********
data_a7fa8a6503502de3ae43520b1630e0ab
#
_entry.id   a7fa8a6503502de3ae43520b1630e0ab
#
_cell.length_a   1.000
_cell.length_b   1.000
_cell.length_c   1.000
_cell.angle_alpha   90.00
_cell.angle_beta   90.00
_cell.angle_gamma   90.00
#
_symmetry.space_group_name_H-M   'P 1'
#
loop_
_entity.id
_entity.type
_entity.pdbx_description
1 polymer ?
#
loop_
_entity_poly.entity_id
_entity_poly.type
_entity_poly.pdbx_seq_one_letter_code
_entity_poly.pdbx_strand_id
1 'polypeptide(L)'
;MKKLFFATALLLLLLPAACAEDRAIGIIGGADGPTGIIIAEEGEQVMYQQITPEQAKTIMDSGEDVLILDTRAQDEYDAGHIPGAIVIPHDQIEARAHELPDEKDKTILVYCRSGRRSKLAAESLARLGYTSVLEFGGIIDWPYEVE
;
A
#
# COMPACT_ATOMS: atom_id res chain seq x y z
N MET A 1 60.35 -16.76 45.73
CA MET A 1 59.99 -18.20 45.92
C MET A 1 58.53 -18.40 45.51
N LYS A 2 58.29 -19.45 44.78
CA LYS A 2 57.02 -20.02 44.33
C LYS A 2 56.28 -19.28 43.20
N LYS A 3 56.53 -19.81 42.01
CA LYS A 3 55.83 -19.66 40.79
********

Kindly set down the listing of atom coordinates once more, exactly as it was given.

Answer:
data_a7fa8a6503502de3ae43520b1630e0ab
#
_entry.id   a7fa8a6503502de3ae43520b1630e0ab
#
_cell.length_a   1.000
_cell.length_b   1.000
_cell.length_c   1.000
_cell.angle_alpha   90.00
_cell.angle_beta   90.00
_cell.angle_gamma   90.00
#
_symmetry.space_group_name_H-M   'P 1'
#
loop_
_entity.id
_entity.type
_entity.pdbx_description
1 polymer ?
#
loop_
_entity_poly.entity_id
_entity_poly.type
_entity_poly.pdbx_seq_one_letter_code
_entity_poly.pdbx_strand_id
1 'polypeptide(L)'
;MKKLFFATALLLLLLPAACAEDRAIGIIGGADGPTGIIIAEEGEQVMYQQITPEQAKTIMDSGEDVLILDTRAQDEYDAGHIPGAIVIPHDQIEARAHELPDEKDKTILVYCRSGRRSKLAAESLARLGYTSVLEFGGIIDWPYEVE
;
A
#
# COMPACT_ATOMS: atom_id res chain seq x y z
N MET A 1 60.35 -16.76 45.73
CA MET A 1 59.99 -18.20 45.92
C MET A 1 58.53 -18.40 45.51
N LYS A 2 58.29 -19.45 44.78
CA LYS A 2 57.02 -20.02 44.33
C LYS A 2 56.28 -19.28 43.20
N LYS A 3 56.53 -19.81 42.01
CA LYS A 3 55.83 -19.66 40.79